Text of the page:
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How to Make Time at the Airport a Bit Less Stressful | Frommer's Jorge Diaz/Flickr

How to Make Time at the Airport a Bit Less Stressful

Everyone wants to go on vacation. Nobody wants to go to the airport. But with the following tips, your stay in that purgatory could be just a hair more tolerable.
Check in online ahead of time. Printing your boarding pass ahead means one less line at the airport. 'Nuf said.

Get to the airport early. This may sound counterintuitive, since who wants to spend more time at the airport? But flying becomes far more stressful when there's the potential of missing your flight hanging over your head. Give yourself an extra half hour so you can relax a bit.

Be an outlet sharer. There’s no airport commodity as valuable as power outlets. So be the guy everyone is happy to see and bring a mini travel power outlet with you. There are half a dozen affordable ones on the market that are the size of an adult man’s hand, with three outlets and two or three USB ports. They're small, portable and you might need those extra power sources in your hotel room, too.

Keep your receipt if you have to buy something from one of those overpriced Best Buy vending machines. If you forget your power cord, headphones, or some other gadget and have to buy it at the airport (and who hasn’t that happened to?), Best Buy’s price guarantee means that any regular store will refund what you overpaid at the vending machine so long as you have proof. Just knowing that will make your day much nicer, I promise.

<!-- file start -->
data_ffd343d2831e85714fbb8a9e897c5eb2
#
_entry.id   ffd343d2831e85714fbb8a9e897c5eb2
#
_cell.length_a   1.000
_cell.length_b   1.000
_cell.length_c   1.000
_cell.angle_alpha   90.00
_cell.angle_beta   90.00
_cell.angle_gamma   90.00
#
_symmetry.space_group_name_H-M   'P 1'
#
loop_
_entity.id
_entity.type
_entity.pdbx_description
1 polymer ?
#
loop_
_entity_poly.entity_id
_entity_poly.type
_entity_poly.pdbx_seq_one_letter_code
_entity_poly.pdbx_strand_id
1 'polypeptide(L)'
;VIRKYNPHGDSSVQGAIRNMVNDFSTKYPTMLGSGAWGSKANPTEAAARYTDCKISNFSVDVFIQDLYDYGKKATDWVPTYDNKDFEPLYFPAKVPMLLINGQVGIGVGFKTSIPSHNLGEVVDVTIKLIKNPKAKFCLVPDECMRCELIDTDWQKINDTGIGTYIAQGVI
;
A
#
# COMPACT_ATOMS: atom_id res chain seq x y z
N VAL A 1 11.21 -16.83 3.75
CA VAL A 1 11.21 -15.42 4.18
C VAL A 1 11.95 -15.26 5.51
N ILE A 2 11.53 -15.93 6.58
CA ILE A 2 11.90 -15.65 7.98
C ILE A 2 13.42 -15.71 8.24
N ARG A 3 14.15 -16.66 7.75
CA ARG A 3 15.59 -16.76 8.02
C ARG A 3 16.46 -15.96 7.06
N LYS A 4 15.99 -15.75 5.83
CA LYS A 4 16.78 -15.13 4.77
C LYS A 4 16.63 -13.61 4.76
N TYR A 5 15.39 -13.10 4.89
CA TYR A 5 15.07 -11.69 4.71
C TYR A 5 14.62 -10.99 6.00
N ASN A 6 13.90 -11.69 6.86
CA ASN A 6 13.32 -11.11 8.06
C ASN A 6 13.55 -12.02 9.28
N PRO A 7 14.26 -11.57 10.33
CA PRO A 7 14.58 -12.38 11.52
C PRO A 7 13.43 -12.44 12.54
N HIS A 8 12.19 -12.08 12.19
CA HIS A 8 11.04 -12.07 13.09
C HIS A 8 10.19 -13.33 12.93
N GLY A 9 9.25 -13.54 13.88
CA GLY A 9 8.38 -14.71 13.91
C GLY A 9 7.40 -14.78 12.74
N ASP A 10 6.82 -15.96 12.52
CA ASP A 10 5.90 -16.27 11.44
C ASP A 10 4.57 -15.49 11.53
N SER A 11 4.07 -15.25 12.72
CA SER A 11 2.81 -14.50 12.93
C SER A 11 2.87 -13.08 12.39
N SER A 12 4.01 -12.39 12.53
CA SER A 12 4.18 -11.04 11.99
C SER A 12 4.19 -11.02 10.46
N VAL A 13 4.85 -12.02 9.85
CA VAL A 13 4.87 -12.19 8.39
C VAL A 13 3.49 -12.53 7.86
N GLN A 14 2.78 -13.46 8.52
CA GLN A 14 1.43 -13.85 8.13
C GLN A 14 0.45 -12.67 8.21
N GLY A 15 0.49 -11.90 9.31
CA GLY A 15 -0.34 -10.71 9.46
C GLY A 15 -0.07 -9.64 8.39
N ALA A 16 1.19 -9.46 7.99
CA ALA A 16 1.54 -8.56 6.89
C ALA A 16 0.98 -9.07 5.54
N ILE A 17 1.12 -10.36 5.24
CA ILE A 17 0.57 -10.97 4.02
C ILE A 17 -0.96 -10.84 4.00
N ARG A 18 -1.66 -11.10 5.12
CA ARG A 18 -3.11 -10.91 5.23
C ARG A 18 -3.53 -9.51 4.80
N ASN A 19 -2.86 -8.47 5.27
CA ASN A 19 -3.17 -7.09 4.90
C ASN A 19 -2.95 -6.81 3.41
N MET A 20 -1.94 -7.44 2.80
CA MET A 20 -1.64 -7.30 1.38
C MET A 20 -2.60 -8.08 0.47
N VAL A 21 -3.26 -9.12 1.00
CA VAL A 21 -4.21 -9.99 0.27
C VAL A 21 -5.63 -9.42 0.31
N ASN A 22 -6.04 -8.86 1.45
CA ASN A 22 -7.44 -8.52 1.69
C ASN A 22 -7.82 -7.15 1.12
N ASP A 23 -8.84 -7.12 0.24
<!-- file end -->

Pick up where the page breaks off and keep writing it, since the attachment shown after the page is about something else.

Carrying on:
Pick the right airport. Not all are created equal, so if comfort and on-time departures enters the equation and your destination has several hubs, pick the one with the best reviews and stats. For example, in New York City right now, JFK Airport has a significantly better record when it comes to on-time departures and arrivals than Newark or LaGuardia. To read about the worst articles in the USA, and thus avoid them, click here.

Consider lounging. A number of credit cards now allow their bearers free access to a wide variety of airport lounges, with their more serene atmosphere, complimentary food and drink, uncrowded restrooms, and cushy, outlet-laden chairs. If you’re not one of those lucky cardholders and you have a long layover, see if a kind stranger will add you as their guest. Yes, this requires loitering by the lounge entrance and approaching people you don’t know, but if you’re well spoken and decently dressed, many folks will be happy to help you. A final tool: The app Lounge Buddy has reviews of the lounges near you and will tell you what fee you’ll need to pay for access. Sometimes the price is worth it.

Seek out the chapel or yoga room. If you can’t get into the lounge, these lightly-used spaces are usually empty and therefore serene oases away from the frenetic energy of the terminal. And nobody is going to check that you’re actually praying or doing “down dog.”

Leave via the arrivals area. You’ll avoid the bigger crowds at Departures that way, get a cab much quicker (if you need one), and have an spot where a friend or an Uber can pick you up much more easily. In fact, at some airports, Ubers are required to pick up passengers in Arrivals, not outside baggage claim.